Paris Saint-Germain (PSG) will participate in a new tender process to determine the future of the Stade de France, according to multiple reports, while the Ligue 1 football club is also said to be in talks over potentially developing a new stadium on the site of Saint-Cloud Racecourse.
The saga surrounding PSG’s future at the Parc des Princes has developed further today (Friday) amid the latest reports. French newspaper L’Équipe said PSG will respond to the call for tenders for the Stade de France that has recently been launched by the state, as part of measures it is exploring in the event it cannot reach a breakthrough on the impasse surrounding its current home.
The Stade de France is currently owned by the French Government through the Consortium Stade de France. Through an agreement with the consortium formed by construction firms Vinci and Bouygues, the state granted the management of the 77,083-capacity stadium to the two companies in 1995.
The contract with Vinci and Bouygues is set to end on July 1, 2025, and the AFP news agency said the state published two calls for tenders on March 7, one for the outright sale of the stadium and the other for a new concession agreement.
April 27 has been set as the deadline for responses, with an internal PSG source telling AFP: “We are candidates for the Stade de France.” The price to acquire the venue would reportedly be around €600m (£529.9m/$635.4m), with further investment required to convert it to the outright needs of a football club as its owner, from its current status as a multi-functional stadium.
Earlier this month, FIFA, football’s global governing body, was said to be considering the possibility of taking over or buying the Stade de France. L’Équipe, citing sources familiar with the matter, reported that FIFA president Gianni Infantino and French President Emmanuel Macron discussed the matter during a meeting at the Élysée Palace on February 15.
FIFA denied any interest when contacted by L’Équipe but the newspaper claimed that Macron and Infantino first discussed the possibility during the recent World Cup in Qatar.
Meanwhile, France Galop president, Edouard de Rothschild, has today said PSG has approached the governing body of domestic flat and steeplechase horse racing over the potential of building a new stadium at Saint-Cloud.
The racecourse is located only four kilometres from the Parc des Princes and De Rothschild told French broadcaster BFM Business: “The idea of PSG, which actually approached us, is to examine whether we could make a stadium… more or less inserted in the middle of the racecourse.
“We have no reason not to study all the solutions and argue. It could be a pretty fantastic project.”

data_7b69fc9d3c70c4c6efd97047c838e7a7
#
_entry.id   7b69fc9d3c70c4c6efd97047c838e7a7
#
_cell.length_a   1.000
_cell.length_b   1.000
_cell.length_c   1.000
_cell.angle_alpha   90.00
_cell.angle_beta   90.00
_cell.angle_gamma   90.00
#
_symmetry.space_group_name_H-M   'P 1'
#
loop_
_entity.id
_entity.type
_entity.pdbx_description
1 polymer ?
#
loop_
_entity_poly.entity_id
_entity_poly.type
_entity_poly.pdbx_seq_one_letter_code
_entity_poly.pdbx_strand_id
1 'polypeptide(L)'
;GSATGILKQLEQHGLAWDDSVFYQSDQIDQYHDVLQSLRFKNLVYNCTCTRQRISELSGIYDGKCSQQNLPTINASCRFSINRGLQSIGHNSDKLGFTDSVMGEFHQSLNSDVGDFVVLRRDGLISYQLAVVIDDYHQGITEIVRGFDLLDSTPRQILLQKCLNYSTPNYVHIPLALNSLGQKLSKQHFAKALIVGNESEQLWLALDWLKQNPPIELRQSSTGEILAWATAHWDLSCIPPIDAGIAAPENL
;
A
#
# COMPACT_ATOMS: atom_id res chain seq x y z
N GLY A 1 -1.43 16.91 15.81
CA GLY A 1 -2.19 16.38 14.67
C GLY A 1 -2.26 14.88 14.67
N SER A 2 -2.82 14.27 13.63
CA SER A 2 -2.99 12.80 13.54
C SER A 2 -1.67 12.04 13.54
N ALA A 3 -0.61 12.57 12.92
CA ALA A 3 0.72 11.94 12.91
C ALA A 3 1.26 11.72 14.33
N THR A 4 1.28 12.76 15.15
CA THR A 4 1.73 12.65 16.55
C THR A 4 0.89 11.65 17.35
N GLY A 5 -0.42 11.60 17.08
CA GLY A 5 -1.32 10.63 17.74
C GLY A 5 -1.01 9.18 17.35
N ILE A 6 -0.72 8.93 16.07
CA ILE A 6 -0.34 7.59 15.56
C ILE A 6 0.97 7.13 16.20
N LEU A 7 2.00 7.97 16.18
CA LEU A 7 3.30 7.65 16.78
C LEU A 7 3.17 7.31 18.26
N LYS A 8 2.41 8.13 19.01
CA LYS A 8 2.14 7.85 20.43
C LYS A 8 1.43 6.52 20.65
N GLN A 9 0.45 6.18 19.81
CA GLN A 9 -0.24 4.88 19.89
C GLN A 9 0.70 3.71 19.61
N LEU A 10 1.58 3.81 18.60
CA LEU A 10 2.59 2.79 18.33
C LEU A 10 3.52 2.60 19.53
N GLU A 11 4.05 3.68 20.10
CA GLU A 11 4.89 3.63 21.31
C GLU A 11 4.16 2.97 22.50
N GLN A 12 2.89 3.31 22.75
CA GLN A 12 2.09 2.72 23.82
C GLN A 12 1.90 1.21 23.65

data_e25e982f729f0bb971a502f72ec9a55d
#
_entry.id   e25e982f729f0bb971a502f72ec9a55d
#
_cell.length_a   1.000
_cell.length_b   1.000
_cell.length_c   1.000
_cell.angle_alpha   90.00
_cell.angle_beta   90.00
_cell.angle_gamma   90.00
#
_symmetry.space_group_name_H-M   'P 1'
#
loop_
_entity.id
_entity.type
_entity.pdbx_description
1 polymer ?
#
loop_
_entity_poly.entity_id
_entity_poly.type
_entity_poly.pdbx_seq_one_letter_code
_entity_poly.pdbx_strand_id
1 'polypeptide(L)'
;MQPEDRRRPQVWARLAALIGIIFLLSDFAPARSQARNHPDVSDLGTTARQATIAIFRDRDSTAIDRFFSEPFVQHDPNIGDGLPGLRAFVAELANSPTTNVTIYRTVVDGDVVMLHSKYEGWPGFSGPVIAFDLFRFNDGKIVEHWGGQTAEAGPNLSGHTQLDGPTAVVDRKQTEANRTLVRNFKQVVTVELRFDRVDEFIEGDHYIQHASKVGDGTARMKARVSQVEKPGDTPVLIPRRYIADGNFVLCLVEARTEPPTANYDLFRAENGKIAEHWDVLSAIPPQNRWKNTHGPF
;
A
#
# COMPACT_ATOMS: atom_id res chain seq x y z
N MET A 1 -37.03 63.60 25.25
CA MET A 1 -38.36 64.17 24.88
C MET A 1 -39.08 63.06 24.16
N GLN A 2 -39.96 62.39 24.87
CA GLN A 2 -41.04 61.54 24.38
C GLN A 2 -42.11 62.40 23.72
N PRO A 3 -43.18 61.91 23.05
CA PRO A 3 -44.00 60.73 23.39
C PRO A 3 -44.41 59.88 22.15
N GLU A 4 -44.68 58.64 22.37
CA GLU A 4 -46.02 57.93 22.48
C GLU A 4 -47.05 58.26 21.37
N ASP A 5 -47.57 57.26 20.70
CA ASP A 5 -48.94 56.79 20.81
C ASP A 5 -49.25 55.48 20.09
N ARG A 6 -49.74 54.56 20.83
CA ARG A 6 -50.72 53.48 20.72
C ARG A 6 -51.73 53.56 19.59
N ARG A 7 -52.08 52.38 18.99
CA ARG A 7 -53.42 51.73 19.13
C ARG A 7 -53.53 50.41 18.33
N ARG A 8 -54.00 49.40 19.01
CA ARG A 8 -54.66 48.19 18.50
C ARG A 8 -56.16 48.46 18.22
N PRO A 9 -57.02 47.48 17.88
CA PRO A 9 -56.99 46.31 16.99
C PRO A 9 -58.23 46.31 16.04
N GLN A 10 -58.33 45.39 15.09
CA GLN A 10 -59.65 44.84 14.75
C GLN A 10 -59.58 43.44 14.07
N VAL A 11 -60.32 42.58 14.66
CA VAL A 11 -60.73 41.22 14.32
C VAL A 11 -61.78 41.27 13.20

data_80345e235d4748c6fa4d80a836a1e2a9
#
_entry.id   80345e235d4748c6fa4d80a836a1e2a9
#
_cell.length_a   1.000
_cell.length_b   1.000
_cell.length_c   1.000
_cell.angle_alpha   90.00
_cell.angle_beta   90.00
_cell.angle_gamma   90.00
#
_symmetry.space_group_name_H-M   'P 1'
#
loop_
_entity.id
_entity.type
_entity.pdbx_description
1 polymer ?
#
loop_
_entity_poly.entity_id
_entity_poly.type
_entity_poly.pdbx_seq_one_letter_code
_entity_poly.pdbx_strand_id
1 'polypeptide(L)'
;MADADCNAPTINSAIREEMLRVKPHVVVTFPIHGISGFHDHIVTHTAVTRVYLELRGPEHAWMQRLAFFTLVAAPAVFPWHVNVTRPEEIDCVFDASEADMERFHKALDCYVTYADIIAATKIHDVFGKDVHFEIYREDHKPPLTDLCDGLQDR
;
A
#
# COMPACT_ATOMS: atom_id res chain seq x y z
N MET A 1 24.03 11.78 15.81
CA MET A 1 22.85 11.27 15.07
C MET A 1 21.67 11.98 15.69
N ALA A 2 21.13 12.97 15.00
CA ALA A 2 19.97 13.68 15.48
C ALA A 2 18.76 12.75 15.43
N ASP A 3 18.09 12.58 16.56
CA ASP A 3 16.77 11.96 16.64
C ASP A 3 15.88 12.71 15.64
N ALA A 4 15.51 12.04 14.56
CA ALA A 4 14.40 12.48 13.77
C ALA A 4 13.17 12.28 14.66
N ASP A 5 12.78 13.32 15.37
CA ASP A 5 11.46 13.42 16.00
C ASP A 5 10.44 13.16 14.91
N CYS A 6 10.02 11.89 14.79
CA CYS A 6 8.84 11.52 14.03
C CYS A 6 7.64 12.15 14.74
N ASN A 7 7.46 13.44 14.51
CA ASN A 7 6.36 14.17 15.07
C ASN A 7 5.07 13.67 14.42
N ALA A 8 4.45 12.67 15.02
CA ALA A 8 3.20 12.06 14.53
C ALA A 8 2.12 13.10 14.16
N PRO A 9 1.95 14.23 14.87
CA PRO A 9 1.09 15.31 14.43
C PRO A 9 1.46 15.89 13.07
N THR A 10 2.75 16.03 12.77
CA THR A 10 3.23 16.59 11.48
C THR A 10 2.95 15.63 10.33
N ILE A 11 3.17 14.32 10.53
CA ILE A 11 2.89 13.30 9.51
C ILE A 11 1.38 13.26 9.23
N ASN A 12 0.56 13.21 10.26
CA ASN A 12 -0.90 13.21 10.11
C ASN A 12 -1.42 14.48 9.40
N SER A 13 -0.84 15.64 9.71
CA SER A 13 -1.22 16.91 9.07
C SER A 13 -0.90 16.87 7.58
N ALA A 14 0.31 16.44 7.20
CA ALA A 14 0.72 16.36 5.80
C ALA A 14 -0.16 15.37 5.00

PSG was last month said to have appointed premium experiences company Legends and Canadian real estate firm Colliers to assess its stadium options. L’Équipe said Legends will study alternative solutions to the Parc des Princes, with Colliers working more specifically on the search for new sites.
The Mayor of Paris, Anne Hidalgo, in January ramped up the rhetoric surrounding PSG’s long-term future at the Parc des Princes, whilst rubbishing suggestions that the Stade de France could be an alternative home for the club.
Hidalgo’s latest comments came after PSG threatened to leave the Parc des Princes after the Mayor insisted earlier in January that the stadium is not for sale. PSG has played at Parc des Princes since 1974 but the club is currently restricted by its 48,000 capacity.
PSG has spent €85m in renovation work on Parc des Princes in recent years, and has further committed €500m to improve and expand the stadium, increasing capacity from 48,000 to in excess of 60,000. However, PSG will only provide this funding if it owns the stadium.
Hidalgo has said the City would prefer to discuss a potential renegotiation of PSG’s lease deal. The current 30-year agreement commenced in 2014. PSG has long been exploring its options and the matter returned to the headlines in November as it emerged that the club may look to acquire the Stade de France or switch to one of two new sites in the city if it is unable to complete a deal to purchase the Parc des Princes.
PSG president Nasser Al-Khelaïfi later said that demands made by the City of Paris are pushing the club out of the stadium. The venue is owned by the City Council of Paris and Al-Khelaïfi has grown frustrated over the lack of movement regarding talks over the stadium.